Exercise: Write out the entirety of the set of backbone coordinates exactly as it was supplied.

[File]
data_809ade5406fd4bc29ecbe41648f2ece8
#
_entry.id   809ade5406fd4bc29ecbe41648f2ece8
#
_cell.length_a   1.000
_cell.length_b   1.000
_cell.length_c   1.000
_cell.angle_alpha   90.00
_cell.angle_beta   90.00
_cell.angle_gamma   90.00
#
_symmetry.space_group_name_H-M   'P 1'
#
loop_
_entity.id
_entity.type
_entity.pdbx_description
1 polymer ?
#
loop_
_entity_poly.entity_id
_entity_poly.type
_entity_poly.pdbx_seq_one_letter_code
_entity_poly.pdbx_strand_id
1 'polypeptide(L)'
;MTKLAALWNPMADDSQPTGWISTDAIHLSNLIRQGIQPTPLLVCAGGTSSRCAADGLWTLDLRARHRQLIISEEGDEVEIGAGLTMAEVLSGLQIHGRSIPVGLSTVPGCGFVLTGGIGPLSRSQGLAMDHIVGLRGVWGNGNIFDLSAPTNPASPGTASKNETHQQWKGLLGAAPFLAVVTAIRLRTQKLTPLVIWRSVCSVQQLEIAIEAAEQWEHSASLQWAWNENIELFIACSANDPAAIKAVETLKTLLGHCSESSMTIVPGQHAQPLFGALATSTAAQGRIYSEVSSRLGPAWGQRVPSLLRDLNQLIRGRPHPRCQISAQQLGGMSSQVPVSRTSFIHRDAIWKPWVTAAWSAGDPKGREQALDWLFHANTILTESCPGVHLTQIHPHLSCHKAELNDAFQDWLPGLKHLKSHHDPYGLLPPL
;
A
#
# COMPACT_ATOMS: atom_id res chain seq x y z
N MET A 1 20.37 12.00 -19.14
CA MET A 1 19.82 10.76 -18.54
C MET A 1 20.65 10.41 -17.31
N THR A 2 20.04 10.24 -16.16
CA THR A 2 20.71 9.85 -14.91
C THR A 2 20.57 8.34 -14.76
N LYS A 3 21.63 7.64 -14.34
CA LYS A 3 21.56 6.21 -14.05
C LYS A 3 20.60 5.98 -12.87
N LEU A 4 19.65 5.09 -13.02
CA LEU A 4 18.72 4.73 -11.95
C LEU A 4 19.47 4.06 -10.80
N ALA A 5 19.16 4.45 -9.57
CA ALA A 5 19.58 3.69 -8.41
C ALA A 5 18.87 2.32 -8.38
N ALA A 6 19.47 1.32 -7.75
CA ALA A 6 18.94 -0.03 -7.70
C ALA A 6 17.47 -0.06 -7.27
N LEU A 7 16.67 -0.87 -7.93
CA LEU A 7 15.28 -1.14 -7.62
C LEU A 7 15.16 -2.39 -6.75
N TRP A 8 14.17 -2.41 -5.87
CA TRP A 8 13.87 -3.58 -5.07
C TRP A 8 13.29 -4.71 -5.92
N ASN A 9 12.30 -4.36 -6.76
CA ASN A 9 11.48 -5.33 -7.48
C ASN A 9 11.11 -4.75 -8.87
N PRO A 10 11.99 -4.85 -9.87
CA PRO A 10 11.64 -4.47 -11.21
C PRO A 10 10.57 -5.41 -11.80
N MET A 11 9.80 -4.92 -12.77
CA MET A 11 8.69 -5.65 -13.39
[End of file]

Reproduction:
data_809ade5406fd4bc29ecbe41648f2ece8
#
_entry.id   809ade5406fd4bc29ecbe41648f2ece8
#
_cell.length_a   1.000
_cell.length_b   1.000
_cell.length_c   1.000
_cell.angle_alpha   90.00
_cell.angle_beta   90.00
_cell.angle_gamma   90.00
#
_symmetry.space_group_name_H-M   'P 1'
#
loop_
_entity.id
_entity.type
_entity.pdbx_description
1 polymer ?
#
loop_
_entity_poly.entity_id
_entity_poly.type
_entity_poly.pdbx_seq_one_letter_code
_entity_poly.pdbx_strand_id
1 'polypeptide(L)'
;MTKLAALWNPMADDSQPTGWISTDAIHLSNLIRQGIQPTPLLVCAGGTSSRCAADGLWTLDLRARHRQLIISEEGDEVEIGAGLTMAEVLSGLQIHGRSIPVGLSTVPGCGFVLTGGIGPLSRSQGLAMDHIVGLRGVWGNGNIFDLSAPTNPASPGTASKNETHQQWKGLLGAAPFLAVVTAIRLRTQKLTPLVIWRSVCSVQQLEIAIEAAEQWEHSASLQWAWNENIELFIACSANDPAAIKAVETLKTLLGHCSESSMTIVPGQHAQPLFGALATSTAAQGRIYSEVSSRLGPAWGQRVPSLLRDLNQLIRGRPHPRCQISAQQLGGMSSQVPVSRTSFIHRDAIWKPWVTAAWSAGDPKGREQALDWLFHANTILTESCPGVHLTQIHPHLSCHKAELNDAFQDWLPGLKHLKSHHDPYGLLPPL
;
A
#
# COMPACT_ATOMS: atom_id res chain seq x y z
N MET A 1 20.37 12.00 -19.14
CA MET A 1 19.82 10.76 -18.54
C MET A 1 20.65 10.41 -17.31
N THR A 2 20.04 10.24 -16.16
CA THR A 2 20.71 9.85 -14.91
C THR A 2 20.57 8.34 -14.76
N LYS A 3 21.63 7.64 -14.34
CA LYS A 3 21.56 6.21 -14.05
C LYS A 3 20.60 5.98 -12.87
N LEU A 4 19.65 5.09 -13.02
CA LEU A 4 18.72 4.73 -11.95
C LEU A 4 19.47 4.06 -10.80
N ALA A 5 19.16 4.45 -9.57
CA ALA A 5 19.58 3.69 -8.41
C ALA A 5 18.87 2.32 -8.38
N ALA A 6 19.47 1.32 -7.75
CA ALA A 6 18.94 -0.03 -7.70
C ALA A 6 17.47 -0.06 -7.27
N LEU A 7 16.67 -0.87 -7.93
CA LEU A 7 15.28 -1.14 -7.62
C LEU A 7 15.16 -2.39 -6.75
N TRP A 8 14.17 -2.41 -5.87
CA TRP A 8 13.87 -3.58 -5.07
C TRP A 8 13.29 -4.71 -5.92
N ASN A 9 12.30 -4.36 -6.76
CA ASN A 9 11.48 -5.33 -7.48
C ASN A 9 11.11 -4.75 -8.87
N PRO A 10 11.99 -4.85 -9.87
CA PRO A 10 11.64 -4.47 -11.21
C PRO A 10 10.57 -5.41 -11.80
N MET A 11 9.80 -4.92 -12.77
CA MET A 11 8.69 -5.65 -13.39